03 February 2022


How can morality change our life?


Topic by Sisa

Essay by Lawrence


Morality involves both good and bad behaviour thus in the context of the question morality can change our life for the worse or for the better. So what might the necessary and sufficient conditions be for us to change our life due to morality?


The question itself requires an empirical answer since each individual has their own history and context to change their personality. Thus similar circumstances and conditions might affect a person to be evil and another to be good. Hence, we cannot really make generalities that apply to all people all the time. What activates a personal behaviour must itself be an empirical event that activates personal emotions, epistemic state of mind and motivational reaction. In this description I would argue that even a false belief is an empirical event since beliefs are brain events, just the same as an impulse to steal a car.


Of course, the main function of morality is to pre-empt our behaviours into inactions or good reactions. So at the basic level morality is supposed to change our behaviour, but this is just one side of the argument. Although we believe that morality is there to be good, as I have already argued the effect can be good or bad.


One of the compelling conditions of morality is justice. A sense of justice can determine our actions and the type of actions.  When we report a crime we are appealing for justice. Sometimes we are forced into a position where we consider the option of taking justice in our own hands. Such action has been the cause of many revolutions and wars.


But some people might erroneously mistake revenge for taking justice into their own hands. For them they have a sense of moral justice that involves doing an evil act, but sometimes these people might have medical issues. Morality is supposed to prevent such behaviour as revenge, but our sense of morality has no mandatory authority or power to act in a certain approved way.


An equally important condition is that someone, many times politicians or wealthy/influential people, might feel that the power and authority they wield outweigh any moral imperatives. Dictators feel they are invincible, politicians who manipulate the electorate to win absolute democratic power; the present conservative party in government in the UK is a case in point. But more common we find this sort of moral domination when one person or group believe they have unfettered power over subordinates: heads of companies over employees; judges over defendants; dominant partners in domestic violence cases; sexual predators especially paedophiles; and anyone who is a jobs worth.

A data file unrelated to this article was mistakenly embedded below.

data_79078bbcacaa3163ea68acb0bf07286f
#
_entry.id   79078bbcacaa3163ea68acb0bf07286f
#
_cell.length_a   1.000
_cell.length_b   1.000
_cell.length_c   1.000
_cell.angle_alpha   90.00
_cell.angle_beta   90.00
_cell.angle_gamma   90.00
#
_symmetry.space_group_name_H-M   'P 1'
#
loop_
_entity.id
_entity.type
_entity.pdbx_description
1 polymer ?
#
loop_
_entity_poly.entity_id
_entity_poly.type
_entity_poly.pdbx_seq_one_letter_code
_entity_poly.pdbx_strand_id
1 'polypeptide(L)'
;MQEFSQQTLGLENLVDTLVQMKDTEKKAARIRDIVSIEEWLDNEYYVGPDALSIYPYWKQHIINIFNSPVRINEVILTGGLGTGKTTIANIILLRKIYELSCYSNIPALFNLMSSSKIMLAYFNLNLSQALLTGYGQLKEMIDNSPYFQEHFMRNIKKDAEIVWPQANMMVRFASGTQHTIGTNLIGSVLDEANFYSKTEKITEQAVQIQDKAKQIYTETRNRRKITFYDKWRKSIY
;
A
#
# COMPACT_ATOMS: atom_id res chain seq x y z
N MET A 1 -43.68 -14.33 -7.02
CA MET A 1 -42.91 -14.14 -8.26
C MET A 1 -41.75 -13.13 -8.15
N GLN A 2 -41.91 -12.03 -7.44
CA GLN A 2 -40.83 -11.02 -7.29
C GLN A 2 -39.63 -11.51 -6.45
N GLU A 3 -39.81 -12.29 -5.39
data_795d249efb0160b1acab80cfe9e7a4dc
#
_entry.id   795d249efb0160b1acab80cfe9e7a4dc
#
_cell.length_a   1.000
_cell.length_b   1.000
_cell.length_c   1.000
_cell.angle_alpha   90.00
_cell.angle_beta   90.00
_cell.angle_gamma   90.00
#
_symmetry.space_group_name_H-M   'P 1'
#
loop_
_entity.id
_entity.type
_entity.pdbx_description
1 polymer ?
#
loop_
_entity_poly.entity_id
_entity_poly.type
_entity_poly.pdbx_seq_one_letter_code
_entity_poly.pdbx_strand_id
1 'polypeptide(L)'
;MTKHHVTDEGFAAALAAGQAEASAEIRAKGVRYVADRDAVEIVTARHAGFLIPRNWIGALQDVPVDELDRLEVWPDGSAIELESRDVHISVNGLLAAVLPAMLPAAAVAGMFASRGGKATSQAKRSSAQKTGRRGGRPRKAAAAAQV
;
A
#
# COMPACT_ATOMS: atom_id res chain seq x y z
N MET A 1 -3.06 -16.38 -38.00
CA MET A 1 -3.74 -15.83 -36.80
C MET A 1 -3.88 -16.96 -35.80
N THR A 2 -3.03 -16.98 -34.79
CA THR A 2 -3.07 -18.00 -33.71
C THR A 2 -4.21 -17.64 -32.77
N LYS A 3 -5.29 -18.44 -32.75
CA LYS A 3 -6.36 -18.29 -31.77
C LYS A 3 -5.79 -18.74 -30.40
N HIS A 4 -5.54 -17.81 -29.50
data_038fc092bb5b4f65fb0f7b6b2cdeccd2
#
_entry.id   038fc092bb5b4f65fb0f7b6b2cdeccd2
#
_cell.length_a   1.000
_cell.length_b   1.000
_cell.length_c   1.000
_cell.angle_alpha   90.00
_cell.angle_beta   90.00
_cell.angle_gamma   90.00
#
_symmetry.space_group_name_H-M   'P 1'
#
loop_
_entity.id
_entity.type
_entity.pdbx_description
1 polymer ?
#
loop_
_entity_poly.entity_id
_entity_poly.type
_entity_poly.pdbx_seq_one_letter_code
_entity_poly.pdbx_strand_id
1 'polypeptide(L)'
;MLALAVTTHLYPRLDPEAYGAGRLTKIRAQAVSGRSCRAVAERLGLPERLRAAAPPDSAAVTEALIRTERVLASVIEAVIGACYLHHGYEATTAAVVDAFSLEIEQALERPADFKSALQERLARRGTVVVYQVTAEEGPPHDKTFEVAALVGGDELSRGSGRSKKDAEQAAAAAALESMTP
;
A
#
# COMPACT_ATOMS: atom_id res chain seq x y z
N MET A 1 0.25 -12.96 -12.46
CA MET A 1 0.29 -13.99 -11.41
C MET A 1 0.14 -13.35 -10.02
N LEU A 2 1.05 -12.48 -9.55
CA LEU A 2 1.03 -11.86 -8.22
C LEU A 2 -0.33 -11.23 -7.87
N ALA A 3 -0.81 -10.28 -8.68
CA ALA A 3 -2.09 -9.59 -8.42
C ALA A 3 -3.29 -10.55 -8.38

Abuse of power does not only change people’s life but neutralises accepted principles of morality and substituted by some warped sense of morality. Compare this with revenge that still recognises moral principles but the facts of the case justify an unacceptable moral action.


One of our main tools for rational behaviour, and some might argue morality, is language. How we describe the world around us and experiences also determines our morality and how we consequently behave and act as a result. Unfortunately, language is one of the rational tools we have that can easily be manipulated.


What is attractive about language is that it is very efficient at affecting our emotions. And emotions are necessary for our day to day activities: emotions affect our choices; our relationships with other people; emotions make us happy or sad; and emotions help us get out of bed in the morning and go to work. Language can be used to convey false information thus making people believe in things that are only in the interest of the deceiver.


Therefore, language and emotions in a way justify our morality and moral actions. If we feel good and use a language that make us feel good then surely acting accordingly must be moral and good. There is no doubt that morality can change our life, the big question is what is the right type of morality?



Best Lawrence




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